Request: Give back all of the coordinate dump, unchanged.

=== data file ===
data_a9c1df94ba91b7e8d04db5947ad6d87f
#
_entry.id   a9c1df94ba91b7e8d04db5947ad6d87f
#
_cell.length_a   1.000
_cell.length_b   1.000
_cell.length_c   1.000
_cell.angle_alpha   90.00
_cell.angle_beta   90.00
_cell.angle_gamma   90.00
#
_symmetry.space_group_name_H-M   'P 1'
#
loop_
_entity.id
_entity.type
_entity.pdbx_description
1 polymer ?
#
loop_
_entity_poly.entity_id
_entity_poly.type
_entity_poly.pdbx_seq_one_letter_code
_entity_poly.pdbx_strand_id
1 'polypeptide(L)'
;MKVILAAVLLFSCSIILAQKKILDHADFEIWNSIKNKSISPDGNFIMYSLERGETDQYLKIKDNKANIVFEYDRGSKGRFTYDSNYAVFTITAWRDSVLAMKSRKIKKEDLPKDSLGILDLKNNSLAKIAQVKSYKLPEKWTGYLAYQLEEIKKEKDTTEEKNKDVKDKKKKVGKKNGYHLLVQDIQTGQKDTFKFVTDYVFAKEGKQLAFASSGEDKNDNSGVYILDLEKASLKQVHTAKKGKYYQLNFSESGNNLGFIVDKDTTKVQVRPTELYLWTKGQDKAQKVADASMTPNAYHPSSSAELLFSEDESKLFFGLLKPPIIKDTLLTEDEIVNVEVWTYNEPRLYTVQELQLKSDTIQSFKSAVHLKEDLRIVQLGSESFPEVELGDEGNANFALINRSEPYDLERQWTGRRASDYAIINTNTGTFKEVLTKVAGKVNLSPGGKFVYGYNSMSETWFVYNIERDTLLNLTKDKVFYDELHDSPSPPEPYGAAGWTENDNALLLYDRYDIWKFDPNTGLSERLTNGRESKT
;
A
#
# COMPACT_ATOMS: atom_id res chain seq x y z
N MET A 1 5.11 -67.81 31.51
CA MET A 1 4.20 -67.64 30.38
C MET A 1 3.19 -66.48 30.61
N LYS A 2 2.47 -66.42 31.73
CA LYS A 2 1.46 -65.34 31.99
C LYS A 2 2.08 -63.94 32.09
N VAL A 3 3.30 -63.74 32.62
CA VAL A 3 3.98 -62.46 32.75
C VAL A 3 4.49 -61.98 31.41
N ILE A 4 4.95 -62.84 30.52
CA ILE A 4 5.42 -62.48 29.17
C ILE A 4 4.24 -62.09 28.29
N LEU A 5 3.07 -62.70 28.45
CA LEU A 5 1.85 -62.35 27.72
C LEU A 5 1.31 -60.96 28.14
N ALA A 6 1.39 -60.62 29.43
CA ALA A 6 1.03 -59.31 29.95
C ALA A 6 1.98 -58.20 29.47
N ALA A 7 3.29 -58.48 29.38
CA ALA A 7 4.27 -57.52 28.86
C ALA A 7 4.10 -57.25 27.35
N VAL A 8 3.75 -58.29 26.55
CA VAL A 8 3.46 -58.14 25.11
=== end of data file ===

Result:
data_a9c1df94ba91b7e8d04db5947ad6d87f
#
_entry.id   a9c1df94ba91b7e8d04db5947ad6d87f
#
_cell.length_a   1.000
_cell.length_b   1.000
_cell.length_c   1.000
_cell.angle_alpha   90.00
_cell.angle_beta   90.00
_cell.angle_gamma   90.00
#
_symmetry.space_group_name_H-M   'P 1'
#
loop_
_entity.id
_entity.type
_entity.pdbx_description
1 polymer ?
#
loop_
_entity_poly.entity_id
_entity_poly.type
_entity_poly.pdbx_seq_one_letter_code
_entity_poly.pdbx_strand_id
1 'polypeptide(L)'
;MKVILAAVLLFSCSIILAQKKILDHADFEIWNSIKNKSISPDGNFIMYSLERGETDQYLKIKDNKANIVFEYDRGSKGRFTYDSNYAVFTITAWRDSVLAMKSRKIKKEDLPKDSLGILDLKNNSLAKIAQVKSYKLPEKWTGYLAYQLEEIKKEKDTTEEKNKDVKDKKKKVGKKNGYHLLVQDIQTGQKDTFKFVTDYVFAKEGKQLAFASSGEDKNDNSGVYILDLEKASLKQVHTAKKGKYYQLNFSESGNNLGFIVDKDTTKVQVRPTELYLWTKGQDKAQKVADASMTPNAYHPSSSAELLFSEDESKLFFGLLKPPIIKDTLLTEDEIVNVEVWTYNEPRLYTVQELQLKSDTIQSFKSAVHLKEDLRIVQLGSESFPEVELGDEGNANFALINRSEPYDLERQWTGRRASDYAIINTNTGTFKEVLTKVAGKVNLSPGGKFVYGYNSMSETWFVYNIERDTLLNLTKDKVFYDELHDSPSPPEPYGAAGWTENDNALLLYDRYDIWKFDPNTGLSERLTNGRESKT
;
A
#
# COMPACT_ATOMS: atom_id res chain seq x y z
N MET A 1 5.11 -67.81 31.51
CA MET A 1 4.20 -67.64 30.38
C MET A 1 3.19 -66.48 30.61
N LYS A 2 2.47 -66.42 31.73
CA LYS A 2 1.46 -65.34 31.99
C LYS A 2 2.08 -63.94 32.09
N VAL A 3 3.30 -63.74 32.62
CA VAL A 3 3.98 -62.46 32.75
C VAL A 3 4.49 -61.98 31.41
N ILE A 4 4.95 -62.84 30.52
CA ILE A 4 5.42 -62.48 29.17
C ILE A 4 4.24 -62.09 28.29
N LEU A 5 3.07 -62.70 28.45
CA LEU A 5 1.85 -62.35 27.72
C LEU A 5 1.31 -60.96 28.14
N ALA A 6 1.39 -60.62 29.43
CA ALA A 6 1.03 -59.31 29.95
C ALA A 6 1.98 -58.20 29.47
N ALA A 7 3.29 -58.48 29.38
CA ALA A 7 4.27 -57.52 28.86
C ALA A 7 4.10 -57.25 27.35
N VAL A 8 3.75 -58.29 26.55
CA VAL A 8 3.46 -58.14 25.11